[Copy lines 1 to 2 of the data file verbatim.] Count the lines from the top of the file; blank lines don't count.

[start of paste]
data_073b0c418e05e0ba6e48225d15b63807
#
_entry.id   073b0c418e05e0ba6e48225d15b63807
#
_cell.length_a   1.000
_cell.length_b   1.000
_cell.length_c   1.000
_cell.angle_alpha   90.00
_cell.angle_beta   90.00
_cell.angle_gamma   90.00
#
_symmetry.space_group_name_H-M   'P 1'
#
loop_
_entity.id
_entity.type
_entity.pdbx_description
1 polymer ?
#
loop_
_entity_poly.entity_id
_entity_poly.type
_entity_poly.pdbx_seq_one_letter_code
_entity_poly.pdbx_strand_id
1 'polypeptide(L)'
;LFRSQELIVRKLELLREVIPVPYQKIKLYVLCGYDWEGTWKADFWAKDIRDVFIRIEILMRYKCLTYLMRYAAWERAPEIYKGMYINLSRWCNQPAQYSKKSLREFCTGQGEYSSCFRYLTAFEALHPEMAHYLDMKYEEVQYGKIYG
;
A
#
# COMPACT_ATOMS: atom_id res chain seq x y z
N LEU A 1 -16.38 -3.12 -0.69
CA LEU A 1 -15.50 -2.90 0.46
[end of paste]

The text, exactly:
data_073b0c418e05e0ba6e48225d15b63807
#